The UK Supreme Court [official website] ruled [judgment, PDF; press summary, PDF] Wednesday that a control order [Guardian backgrounder; JURIST news archive] imposing a 16-hour curfew and requiring the appellant to live 150 miles from his family was a violation of his rights. The appellant, known only as AP, was subjected to the control order in 2008 after being suspected of involvement in terrorism. The order required him to wear an electronic tracking device, live 150 miles from his family in London and adhere to a 16-hour curfew. The solicitor for the appellant argued that the control order subjected him to social isolation, breaching his right to liberty under Article 5 of the European Convention of Human Rights (ECHR) [text]. Lawyers for the government argued that the control order was necessary to prevent the appellant from contacting terrorist organizations based in London. The government also argued that in considering the impact of the control order on the family, the court should not look at the individual circumstances of the family but should consider it on an objective standard. In siding with the appellant, Justice Simon Brown, writing for the seven-justice majority on the 12-member court, stated:
There is nothing in the Secretary of State's argument. ... In short, the judge must disregard not "the particular difficulties of the subject's family in visiting him" but rather any lack of contact resulting from the family's unreasonable failure to overcome these difficulties in order to visit him. It is not suggested here that the family behaved unreasonably in failing to overcome more effectively the practical difficulties they faced in visiting AP on a more regular basis, only that their particular difficulties should have been ignored. That submission cannot be accepted.The case came to the court on appeal after the Court of Appeals of England and Wales [official website] had reversed the decision of a lower court. The lower court had rejected AP's EHCR Article 8 claim on the basis that the interference with family life was justified by national security considerations but found that, in conjunction with the 16-hour curfew, it constituted an EHCR Article 5 deprivation of liberty.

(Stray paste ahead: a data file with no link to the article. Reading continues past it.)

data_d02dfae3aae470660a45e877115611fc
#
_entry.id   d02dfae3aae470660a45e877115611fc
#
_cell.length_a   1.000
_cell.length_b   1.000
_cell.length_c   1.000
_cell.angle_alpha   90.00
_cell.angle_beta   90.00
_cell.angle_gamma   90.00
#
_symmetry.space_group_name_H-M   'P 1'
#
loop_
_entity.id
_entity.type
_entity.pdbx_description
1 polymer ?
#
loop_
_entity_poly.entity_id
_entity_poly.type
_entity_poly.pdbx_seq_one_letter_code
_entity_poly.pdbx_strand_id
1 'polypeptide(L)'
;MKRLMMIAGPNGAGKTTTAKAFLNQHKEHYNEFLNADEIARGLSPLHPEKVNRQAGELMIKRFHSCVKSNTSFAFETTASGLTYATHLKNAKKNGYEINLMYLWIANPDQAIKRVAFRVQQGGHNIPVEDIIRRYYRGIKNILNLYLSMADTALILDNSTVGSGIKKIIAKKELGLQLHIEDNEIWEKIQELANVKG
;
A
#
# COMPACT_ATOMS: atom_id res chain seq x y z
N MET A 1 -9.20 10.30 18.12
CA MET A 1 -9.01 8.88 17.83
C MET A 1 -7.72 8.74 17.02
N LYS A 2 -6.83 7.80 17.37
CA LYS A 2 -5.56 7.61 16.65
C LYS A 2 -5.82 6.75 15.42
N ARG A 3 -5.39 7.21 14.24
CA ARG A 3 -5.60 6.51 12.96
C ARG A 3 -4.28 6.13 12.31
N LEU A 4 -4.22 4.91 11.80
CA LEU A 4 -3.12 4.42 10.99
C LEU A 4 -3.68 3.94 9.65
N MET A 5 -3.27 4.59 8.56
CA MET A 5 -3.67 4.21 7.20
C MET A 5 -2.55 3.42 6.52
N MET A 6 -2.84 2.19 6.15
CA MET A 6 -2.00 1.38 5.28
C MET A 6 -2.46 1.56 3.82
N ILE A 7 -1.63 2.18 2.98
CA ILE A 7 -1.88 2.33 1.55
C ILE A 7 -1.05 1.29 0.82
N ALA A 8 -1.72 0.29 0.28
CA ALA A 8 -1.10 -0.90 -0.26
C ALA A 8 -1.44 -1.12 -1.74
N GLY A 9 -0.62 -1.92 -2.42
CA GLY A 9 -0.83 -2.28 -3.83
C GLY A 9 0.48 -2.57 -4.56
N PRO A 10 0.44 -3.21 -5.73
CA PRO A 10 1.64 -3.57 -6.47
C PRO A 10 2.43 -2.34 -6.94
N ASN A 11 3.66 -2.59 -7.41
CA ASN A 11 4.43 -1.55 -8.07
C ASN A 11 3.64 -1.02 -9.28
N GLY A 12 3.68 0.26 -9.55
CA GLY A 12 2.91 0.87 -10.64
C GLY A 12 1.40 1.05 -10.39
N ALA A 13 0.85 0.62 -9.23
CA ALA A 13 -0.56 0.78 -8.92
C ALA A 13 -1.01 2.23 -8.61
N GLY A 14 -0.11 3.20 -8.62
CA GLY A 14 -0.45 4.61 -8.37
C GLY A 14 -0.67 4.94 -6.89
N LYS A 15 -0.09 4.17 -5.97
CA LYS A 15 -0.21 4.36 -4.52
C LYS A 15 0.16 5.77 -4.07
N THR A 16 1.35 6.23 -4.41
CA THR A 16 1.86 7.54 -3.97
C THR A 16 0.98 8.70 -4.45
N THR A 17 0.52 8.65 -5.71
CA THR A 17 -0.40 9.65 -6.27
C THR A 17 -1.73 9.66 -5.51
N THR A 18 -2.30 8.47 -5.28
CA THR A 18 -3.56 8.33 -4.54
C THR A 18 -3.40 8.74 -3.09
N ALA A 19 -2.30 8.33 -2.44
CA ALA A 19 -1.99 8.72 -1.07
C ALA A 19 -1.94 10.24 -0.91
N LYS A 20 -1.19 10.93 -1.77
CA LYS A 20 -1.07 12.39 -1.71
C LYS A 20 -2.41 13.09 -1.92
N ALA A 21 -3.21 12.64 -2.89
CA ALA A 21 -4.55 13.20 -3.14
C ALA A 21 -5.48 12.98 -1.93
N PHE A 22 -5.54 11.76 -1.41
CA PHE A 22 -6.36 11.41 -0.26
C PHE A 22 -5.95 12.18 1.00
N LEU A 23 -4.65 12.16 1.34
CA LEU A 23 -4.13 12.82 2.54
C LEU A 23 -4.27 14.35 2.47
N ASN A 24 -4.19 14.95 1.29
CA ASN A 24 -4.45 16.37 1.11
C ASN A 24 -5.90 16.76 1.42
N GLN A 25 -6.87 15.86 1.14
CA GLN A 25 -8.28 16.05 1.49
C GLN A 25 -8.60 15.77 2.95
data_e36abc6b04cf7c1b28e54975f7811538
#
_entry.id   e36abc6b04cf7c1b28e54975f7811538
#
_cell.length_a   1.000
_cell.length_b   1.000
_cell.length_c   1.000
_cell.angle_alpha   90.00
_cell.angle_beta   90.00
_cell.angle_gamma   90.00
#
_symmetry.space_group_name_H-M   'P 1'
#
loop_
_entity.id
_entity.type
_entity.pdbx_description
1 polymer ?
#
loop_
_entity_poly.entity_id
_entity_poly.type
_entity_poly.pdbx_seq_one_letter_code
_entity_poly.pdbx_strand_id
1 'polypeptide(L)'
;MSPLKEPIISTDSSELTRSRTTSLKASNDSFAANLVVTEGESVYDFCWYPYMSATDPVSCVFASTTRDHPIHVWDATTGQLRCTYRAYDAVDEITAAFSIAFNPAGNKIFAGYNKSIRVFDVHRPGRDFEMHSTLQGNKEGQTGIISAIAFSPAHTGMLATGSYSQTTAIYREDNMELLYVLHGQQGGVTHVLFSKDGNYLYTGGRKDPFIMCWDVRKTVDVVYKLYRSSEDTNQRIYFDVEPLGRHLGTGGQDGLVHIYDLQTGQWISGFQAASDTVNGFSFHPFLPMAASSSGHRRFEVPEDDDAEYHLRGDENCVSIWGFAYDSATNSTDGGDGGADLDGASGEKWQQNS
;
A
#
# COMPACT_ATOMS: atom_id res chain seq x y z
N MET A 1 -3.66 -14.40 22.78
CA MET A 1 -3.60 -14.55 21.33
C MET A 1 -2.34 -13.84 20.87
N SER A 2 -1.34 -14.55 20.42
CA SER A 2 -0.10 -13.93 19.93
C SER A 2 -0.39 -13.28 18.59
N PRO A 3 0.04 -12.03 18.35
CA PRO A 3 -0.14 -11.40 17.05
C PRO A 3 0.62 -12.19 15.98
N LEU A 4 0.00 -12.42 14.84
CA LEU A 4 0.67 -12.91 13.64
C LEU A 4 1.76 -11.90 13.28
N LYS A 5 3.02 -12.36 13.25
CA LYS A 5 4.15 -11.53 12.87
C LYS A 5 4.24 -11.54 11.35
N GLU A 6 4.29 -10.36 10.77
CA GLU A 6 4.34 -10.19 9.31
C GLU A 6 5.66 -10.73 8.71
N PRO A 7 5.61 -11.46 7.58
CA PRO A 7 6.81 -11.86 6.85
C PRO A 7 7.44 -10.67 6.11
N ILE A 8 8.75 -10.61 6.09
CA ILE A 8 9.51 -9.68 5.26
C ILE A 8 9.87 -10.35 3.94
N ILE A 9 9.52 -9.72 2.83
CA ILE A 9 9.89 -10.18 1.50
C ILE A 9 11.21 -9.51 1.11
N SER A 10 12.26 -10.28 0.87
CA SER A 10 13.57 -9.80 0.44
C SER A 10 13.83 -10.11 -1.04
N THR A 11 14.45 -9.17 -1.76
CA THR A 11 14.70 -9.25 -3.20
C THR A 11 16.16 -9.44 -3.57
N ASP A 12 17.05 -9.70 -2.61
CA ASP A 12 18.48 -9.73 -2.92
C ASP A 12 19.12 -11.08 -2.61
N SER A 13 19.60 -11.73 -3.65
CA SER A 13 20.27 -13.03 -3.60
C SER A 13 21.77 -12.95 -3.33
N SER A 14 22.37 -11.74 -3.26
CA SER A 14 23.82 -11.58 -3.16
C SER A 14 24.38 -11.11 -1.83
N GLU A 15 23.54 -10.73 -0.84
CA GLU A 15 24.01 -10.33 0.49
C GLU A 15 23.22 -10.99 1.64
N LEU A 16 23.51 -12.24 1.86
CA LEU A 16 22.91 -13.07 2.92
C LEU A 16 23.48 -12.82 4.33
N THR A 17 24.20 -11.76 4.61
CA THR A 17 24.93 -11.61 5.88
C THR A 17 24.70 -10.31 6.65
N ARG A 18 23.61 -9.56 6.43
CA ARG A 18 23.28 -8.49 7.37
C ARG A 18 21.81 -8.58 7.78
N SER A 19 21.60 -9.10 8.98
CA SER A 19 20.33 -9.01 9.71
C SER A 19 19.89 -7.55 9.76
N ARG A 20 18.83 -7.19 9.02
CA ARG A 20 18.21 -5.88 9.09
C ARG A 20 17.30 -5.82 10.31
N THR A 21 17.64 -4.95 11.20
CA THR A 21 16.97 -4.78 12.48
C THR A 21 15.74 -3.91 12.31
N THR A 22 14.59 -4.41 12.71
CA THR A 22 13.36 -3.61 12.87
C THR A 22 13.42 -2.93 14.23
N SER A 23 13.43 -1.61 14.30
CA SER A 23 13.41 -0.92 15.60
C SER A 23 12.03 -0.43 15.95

The appellant is an Ethiopian immigrant to the UK who was suspected of terrorist ties and not allowed to reenter the country after traveling to Somalia and Ethiopia in 2006. AP was later allowed out of detention subject to a control order issued under the Prevention of Terrorism Act of 2005 (PTA) [text], which allows the British government to conduct surveillance and impose house arrest on suspects where there does not exist enough evidence to prosecute. The orders can also be used to forbid the use of mobile phones and the Internet. The system set up under PTA has been criticized by Amnesty International (AI) [advocacy website] for what the human rights organization describes as criminal sanction without trial [press release] that is not compatible with human rights. AI has called for the repeal of the PTA and the abandonment of control orders, which it described as "fundamentally flawed." In September, then-Home Secretary Alan Johnson [BBC profile] said that the government would undertake a review [JURIST report] of the system. Johnson issued a ministerial statement [text] saying that his "current assessment is ... that the control order regime remains viable," but that he would "be keeping this assessment under review." In October 2007, the UK Law Lords ruled in a series of decisions that the government can continue to impose control orders [JURIST report] on terror suspects in lieu of detention, but said that some elements of the orders violate human rights.